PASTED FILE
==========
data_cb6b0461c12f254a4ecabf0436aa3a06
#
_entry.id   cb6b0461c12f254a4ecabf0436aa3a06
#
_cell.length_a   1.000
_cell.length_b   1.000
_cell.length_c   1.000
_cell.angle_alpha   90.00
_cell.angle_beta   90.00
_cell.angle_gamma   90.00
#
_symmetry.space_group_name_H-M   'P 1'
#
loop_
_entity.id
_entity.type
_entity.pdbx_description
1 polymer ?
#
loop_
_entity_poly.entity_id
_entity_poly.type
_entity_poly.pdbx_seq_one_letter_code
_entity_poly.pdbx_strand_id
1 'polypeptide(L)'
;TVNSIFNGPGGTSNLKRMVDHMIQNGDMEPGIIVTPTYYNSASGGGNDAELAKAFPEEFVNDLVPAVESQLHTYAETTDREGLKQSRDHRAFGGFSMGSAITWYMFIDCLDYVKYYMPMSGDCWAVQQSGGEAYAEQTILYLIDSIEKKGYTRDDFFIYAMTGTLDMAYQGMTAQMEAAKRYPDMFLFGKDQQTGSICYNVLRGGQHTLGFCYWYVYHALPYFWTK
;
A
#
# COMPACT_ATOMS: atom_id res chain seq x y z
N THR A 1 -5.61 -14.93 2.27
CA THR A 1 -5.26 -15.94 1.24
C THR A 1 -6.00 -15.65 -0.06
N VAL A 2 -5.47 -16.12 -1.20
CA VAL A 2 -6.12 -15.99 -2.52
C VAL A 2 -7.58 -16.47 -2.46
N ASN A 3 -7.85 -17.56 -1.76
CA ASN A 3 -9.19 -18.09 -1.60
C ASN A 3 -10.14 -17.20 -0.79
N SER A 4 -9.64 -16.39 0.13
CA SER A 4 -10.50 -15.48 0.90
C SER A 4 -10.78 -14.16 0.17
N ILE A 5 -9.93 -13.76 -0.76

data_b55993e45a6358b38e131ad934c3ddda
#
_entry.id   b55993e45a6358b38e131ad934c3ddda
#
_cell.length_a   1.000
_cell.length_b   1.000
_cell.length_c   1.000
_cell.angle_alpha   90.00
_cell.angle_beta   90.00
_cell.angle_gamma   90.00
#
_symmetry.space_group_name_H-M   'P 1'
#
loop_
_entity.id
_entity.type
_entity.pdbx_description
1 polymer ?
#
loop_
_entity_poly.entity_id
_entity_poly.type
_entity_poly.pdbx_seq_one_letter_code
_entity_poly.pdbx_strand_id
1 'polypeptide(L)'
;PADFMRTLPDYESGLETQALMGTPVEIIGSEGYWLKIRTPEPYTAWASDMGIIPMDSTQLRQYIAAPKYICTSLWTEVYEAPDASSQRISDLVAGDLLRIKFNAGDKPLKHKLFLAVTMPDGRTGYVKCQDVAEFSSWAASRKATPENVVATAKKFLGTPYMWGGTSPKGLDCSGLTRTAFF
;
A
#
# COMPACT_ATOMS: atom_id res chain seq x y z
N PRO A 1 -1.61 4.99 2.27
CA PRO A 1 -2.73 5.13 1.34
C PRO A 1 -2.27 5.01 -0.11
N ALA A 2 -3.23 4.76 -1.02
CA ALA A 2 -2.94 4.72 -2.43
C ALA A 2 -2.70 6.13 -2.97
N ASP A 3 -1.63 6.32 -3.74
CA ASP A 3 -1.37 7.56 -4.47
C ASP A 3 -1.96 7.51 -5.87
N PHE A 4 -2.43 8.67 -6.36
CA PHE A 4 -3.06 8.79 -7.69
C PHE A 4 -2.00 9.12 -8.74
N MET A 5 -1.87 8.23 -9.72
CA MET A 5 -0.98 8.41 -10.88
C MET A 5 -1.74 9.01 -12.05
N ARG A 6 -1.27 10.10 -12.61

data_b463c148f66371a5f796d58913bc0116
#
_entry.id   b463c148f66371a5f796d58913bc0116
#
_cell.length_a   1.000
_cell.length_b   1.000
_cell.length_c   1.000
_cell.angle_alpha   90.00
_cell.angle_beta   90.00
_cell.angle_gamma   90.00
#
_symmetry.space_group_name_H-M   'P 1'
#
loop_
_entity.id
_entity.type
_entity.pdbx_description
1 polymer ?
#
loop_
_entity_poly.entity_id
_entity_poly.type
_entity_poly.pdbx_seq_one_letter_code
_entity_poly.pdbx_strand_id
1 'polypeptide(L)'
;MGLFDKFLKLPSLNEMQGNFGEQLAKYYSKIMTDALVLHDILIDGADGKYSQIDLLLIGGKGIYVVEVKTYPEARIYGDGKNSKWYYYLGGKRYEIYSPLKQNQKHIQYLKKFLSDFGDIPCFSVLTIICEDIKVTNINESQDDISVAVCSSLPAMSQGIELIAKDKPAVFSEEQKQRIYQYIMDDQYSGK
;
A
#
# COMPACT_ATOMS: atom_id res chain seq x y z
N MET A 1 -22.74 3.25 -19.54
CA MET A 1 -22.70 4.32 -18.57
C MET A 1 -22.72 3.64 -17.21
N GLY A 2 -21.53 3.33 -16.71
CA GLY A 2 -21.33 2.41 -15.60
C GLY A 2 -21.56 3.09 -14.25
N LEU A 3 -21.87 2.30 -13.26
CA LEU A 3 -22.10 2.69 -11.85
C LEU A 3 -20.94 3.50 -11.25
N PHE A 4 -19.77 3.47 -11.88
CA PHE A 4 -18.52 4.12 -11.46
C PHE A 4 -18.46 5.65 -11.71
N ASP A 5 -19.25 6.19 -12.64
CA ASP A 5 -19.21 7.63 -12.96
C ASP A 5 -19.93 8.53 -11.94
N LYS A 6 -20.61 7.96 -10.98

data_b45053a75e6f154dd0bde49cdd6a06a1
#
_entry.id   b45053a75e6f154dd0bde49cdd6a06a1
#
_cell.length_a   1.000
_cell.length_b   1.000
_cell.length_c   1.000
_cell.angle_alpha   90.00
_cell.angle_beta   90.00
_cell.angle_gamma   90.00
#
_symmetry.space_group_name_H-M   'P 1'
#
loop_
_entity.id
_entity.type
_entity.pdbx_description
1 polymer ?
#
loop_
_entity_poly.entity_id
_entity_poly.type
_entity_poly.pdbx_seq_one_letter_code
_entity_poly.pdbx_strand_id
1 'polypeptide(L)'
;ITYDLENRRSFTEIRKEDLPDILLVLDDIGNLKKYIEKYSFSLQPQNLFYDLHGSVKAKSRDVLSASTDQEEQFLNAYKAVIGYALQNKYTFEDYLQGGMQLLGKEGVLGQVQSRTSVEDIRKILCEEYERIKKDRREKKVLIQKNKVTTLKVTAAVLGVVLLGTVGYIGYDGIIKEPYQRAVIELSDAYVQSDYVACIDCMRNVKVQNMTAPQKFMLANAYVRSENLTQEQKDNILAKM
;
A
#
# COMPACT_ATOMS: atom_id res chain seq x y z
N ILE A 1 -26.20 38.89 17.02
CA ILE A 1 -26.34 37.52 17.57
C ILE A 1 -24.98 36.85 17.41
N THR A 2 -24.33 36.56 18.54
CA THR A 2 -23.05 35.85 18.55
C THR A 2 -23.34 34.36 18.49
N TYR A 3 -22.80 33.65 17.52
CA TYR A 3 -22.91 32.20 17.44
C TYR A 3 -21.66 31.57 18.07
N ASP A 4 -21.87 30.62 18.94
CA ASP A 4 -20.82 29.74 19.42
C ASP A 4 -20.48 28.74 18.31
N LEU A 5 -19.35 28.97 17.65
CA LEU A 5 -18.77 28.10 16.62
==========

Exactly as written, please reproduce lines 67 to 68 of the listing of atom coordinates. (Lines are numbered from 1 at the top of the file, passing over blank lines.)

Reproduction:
_entity_poly.pdbx_strand_id
1 'polypeptide(L)'